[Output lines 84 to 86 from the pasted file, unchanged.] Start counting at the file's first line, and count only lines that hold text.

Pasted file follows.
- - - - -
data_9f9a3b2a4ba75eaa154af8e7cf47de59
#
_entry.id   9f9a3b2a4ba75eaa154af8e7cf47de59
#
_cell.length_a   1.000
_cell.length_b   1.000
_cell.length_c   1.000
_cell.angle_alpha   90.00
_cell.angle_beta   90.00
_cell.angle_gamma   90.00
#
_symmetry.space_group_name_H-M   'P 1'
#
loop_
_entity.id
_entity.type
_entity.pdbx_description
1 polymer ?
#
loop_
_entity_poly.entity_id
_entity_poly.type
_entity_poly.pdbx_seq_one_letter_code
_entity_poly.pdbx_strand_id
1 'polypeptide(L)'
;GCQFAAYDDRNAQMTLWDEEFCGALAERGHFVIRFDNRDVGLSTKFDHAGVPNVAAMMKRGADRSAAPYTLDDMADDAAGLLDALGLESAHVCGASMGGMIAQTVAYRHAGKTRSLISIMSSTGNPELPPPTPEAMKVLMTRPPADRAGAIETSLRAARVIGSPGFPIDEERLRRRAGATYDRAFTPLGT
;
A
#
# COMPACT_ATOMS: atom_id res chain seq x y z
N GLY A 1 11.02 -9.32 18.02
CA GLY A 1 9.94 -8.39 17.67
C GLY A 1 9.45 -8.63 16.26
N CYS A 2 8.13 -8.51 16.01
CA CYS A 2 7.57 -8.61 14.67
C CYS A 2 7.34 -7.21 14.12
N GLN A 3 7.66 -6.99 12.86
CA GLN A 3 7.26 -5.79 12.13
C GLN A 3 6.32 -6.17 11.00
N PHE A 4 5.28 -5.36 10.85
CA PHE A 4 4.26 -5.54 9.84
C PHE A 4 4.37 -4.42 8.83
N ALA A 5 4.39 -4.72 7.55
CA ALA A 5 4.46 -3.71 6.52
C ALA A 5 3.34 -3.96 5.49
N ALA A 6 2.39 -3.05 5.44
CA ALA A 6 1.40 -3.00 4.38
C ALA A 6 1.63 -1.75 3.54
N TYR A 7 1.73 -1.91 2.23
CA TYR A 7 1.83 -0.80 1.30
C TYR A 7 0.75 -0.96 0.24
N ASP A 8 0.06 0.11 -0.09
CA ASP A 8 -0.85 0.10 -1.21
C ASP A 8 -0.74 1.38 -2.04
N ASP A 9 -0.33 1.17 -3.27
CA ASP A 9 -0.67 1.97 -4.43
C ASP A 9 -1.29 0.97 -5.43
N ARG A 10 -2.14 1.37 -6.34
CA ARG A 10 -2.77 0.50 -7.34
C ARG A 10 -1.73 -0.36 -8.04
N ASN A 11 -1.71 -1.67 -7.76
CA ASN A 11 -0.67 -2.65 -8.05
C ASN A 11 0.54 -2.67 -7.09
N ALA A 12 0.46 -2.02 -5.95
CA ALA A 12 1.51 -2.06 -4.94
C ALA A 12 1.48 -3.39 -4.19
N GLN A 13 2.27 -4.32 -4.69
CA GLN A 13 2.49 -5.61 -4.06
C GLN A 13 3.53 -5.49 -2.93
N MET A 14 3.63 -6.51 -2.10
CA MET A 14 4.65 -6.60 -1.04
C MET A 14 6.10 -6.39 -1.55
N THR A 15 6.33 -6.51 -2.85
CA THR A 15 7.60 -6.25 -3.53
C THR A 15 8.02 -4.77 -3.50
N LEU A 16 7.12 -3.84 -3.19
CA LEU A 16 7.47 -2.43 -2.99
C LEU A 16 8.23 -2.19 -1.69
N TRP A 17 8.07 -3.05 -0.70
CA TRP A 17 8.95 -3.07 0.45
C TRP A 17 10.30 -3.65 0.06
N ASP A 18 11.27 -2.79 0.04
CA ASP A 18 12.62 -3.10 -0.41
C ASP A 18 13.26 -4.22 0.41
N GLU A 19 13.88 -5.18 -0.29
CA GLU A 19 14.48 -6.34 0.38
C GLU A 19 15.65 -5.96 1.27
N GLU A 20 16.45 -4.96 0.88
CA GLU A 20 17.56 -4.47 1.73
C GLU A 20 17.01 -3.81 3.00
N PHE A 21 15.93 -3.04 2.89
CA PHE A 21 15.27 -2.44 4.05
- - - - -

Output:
C ASP A 18 13.26 -4.22 0.41
N GLU A 19 13.88 -5.18 -0.29
CA GLU A 19 14.48 -6.34 0.38